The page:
It may come to this. You’ve done everything and despite your best efforts, your worst fears are realized. Your boss not only doesn’t like you, but you have a giant target on your back. Time for drastic measures.

Option 1: Wait it out. If your boss is that bad, they will likely burn bridges. Their days may be numbered. Keep your head down, avoid him / her at all costs and hold out for them to be “cut out.”

Option 2: Get out. Get yourself a game plan, begin to network and “cut yourself out of the problem.” But remember, it’s always easier to get a job when you’ve got a job. Leaving without a plan is the equivalent of trying to perform open heart surgery on yourself. Sure there’s a chance you’ll survive, but I really don’t like those odds.

Life is easier when you know your boss likes you. Assess the situation, work the relationship and see if you can turn it to a positive. If not, it may be time for surgery, but in the end, that’s a much better option than working for someone who’s just not that into you.

Next Up (next month’s dysfunction):

“My team member has a bad attitude.” Got an employee or a co-worker who’s attitude sucks? This next “Dysfunction of the Month” is for you.  Stay tuned!  A whole month of bad attitudes… I feel rowdy already.


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  1. Brandon Smith says:

    This is a definite problem. First, I would go to your boss and explain the issue in broad terms. Explain that your direct report either bypasses you or takes your ideas to your boss. As a result, it is becoming difficult for you to manage this individual. Ask your boss to decline meetings with your direct report if you are not present for a period of 2 months. This will provide you a better handle on your direct report’s performance. After that discussion, go to your direct report and explain that he needs to direct all of his issues and concerns through you. You are his manager and that is what you are tasked with doing. Anything he does outside of that will prohibit you from doing your job.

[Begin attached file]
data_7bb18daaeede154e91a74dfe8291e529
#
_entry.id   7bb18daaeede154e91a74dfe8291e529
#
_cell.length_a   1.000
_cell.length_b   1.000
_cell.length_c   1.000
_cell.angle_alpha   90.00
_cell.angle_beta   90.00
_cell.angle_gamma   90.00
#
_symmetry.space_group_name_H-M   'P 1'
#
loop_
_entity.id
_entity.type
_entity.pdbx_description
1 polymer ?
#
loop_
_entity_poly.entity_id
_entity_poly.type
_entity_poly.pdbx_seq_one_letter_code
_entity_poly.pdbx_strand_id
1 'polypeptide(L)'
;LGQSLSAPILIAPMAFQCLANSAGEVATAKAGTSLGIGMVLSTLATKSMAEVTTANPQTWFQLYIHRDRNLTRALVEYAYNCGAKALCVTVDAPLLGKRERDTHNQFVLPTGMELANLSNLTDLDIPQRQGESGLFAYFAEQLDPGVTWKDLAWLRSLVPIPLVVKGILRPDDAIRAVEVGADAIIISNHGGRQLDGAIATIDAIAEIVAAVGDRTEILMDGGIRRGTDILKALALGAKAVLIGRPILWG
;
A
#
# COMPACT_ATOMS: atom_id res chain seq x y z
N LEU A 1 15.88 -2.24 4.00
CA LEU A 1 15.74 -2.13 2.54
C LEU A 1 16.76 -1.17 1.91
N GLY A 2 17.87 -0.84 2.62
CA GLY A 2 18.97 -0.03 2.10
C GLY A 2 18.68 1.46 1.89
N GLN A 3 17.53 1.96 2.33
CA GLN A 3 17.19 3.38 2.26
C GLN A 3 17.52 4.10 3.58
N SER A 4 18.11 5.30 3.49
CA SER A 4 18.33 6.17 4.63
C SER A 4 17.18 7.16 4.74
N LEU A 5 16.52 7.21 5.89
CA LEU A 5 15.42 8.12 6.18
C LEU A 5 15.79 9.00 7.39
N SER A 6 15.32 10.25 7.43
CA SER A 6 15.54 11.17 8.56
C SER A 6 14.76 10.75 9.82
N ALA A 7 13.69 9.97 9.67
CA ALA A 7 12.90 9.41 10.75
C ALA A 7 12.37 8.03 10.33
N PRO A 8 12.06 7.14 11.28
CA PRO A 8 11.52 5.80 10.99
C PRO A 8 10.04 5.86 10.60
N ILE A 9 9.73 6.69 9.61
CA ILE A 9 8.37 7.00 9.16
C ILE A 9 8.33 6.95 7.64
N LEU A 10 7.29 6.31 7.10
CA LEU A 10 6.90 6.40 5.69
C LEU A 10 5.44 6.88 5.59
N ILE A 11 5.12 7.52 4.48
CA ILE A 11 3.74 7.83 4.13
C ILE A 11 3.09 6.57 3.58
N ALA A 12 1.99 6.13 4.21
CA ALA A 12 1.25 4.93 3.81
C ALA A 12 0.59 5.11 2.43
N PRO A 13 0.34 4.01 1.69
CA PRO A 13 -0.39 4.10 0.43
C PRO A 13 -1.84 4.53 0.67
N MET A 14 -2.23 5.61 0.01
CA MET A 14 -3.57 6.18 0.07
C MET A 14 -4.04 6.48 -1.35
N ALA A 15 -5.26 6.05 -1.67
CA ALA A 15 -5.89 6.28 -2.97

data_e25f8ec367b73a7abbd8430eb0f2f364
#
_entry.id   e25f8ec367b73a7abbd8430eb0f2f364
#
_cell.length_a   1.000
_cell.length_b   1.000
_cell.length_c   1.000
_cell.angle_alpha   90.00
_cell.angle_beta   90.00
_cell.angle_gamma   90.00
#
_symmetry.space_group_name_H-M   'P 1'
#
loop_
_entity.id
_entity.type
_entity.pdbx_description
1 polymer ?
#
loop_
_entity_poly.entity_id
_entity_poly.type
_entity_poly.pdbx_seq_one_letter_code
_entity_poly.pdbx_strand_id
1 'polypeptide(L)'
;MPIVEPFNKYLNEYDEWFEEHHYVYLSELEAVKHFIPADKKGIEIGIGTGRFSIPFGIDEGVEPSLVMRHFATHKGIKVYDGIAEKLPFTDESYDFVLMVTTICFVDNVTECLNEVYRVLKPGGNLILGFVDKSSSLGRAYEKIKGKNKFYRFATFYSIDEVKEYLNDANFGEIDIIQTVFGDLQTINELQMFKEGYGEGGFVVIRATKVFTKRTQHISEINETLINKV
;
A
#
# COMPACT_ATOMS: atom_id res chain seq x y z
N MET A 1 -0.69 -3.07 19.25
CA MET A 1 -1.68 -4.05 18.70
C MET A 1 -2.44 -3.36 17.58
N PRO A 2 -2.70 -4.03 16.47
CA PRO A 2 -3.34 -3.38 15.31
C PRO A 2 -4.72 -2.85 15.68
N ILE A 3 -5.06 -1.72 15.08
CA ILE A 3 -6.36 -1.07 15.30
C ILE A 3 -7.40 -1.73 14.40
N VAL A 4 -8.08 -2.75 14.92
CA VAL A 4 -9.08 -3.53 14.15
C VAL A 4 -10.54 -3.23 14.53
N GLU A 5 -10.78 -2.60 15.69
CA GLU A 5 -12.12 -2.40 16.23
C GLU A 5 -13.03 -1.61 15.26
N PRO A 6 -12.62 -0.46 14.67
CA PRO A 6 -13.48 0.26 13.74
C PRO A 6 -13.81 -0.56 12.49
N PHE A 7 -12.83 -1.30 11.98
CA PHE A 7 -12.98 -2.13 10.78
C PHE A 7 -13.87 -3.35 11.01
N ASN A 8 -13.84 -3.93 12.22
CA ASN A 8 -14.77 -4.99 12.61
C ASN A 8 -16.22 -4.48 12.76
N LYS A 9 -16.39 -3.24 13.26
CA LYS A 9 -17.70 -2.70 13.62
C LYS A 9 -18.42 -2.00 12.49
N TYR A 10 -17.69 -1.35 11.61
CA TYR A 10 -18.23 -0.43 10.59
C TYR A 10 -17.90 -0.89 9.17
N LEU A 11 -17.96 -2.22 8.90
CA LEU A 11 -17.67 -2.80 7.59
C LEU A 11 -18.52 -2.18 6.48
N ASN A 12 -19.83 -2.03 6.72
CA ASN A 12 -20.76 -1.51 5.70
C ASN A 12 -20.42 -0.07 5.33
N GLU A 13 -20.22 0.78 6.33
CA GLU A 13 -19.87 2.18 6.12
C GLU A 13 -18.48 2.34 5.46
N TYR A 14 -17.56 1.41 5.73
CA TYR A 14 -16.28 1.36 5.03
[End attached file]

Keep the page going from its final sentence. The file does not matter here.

These conversations will set the stage for what you need to do, but your direct report will not likely take to this very well. You’ll need to make sure you bring plenty of positive feedback and meet with him regularly. However, at the first sign of him not following your guidance, you need to write him up and contact HR.

    Good luck!

  2. Brandon Smith says:

    You are in a difficult position, for sure. Focusing on your question, “how do you present your work to give little room for criticism?”, I do have some thoughts. Namely, the key here is to clarify his expectations as much as possible. Consider asking the following fantastic clarifying questions:
    – Before I get started, I want to make sure I get you what you need. How do you plan to use what I am going to provide you? How much detail do you need?
    – Are there any examples of “perfect” reports / documents related to this that you have received that you could provide to me as an example? It is important to me that I get you something that meets your needs.
    – Are there individuals on your team today (or in the past) that are particularly skilled at providing this type of report? If so, who are they?
    – Help me understand what “perfect” would look like for this report. What would you need and how would you need it delivered to get to that level?

    Try those and you should be closer to your answer. Good luck!